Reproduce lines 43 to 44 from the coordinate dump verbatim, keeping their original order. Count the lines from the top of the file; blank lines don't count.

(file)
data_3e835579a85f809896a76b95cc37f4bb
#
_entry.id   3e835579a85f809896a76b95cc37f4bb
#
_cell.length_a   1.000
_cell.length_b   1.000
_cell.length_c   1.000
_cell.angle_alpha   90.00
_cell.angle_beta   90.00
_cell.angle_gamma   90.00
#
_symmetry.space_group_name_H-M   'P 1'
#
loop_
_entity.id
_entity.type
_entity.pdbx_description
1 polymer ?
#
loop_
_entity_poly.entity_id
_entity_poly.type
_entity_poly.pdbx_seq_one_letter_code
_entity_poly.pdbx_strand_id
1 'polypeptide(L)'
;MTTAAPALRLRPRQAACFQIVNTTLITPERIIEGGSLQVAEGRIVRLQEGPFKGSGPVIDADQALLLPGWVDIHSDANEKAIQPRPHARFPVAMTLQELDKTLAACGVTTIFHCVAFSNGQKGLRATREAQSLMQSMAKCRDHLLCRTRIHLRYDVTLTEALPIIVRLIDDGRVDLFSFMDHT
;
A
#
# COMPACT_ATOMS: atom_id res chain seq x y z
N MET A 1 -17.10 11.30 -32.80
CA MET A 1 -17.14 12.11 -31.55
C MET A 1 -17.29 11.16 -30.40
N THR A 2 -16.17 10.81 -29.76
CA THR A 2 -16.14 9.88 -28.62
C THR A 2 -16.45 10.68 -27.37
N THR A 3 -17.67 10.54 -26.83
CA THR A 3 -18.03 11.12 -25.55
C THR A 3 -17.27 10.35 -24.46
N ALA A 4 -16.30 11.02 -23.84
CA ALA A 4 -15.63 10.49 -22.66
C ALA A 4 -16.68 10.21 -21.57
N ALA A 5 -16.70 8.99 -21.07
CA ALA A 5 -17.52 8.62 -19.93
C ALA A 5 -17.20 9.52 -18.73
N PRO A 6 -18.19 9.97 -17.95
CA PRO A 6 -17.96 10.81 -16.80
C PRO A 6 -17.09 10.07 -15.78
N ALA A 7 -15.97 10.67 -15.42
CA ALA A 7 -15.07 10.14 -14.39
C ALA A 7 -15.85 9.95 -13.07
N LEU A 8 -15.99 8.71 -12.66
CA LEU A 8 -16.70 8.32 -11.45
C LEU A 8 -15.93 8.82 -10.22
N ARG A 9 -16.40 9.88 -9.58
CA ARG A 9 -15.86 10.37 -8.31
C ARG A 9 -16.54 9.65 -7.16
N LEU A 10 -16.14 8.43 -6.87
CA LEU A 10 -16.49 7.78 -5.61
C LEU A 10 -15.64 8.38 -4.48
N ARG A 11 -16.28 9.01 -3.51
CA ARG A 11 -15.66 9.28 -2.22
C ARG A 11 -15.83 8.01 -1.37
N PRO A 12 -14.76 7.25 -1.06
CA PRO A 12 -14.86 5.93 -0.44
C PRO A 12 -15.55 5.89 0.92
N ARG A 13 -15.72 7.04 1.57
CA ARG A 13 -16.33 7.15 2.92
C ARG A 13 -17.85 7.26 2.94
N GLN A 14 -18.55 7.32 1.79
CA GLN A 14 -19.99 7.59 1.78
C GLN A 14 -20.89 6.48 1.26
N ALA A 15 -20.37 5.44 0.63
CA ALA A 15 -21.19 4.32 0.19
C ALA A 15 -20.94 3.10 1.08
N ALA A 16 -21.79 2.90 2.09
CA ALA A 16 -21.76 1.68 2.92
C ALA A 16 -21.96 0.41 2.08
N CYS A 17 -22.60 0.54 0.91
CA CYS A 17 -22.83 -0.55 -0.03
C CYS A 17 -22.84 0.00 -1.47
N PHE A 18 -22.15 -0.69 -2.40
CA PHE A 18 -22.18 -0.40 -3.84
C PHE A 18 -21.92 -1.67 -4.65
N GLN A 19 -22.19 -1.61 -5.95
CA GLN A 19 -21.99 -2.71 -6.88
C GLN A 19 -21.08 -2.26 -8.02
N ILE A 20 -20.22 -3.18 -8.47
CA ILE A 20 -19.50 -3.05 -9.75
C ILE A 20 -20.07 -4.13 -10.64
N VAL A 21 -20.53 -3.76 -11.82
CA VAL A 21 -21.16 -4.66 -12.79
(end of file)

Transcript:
N ALA A 5 -16.70 8.99 -21.07
CA ALA A 5 -17.52 8.62 -19.93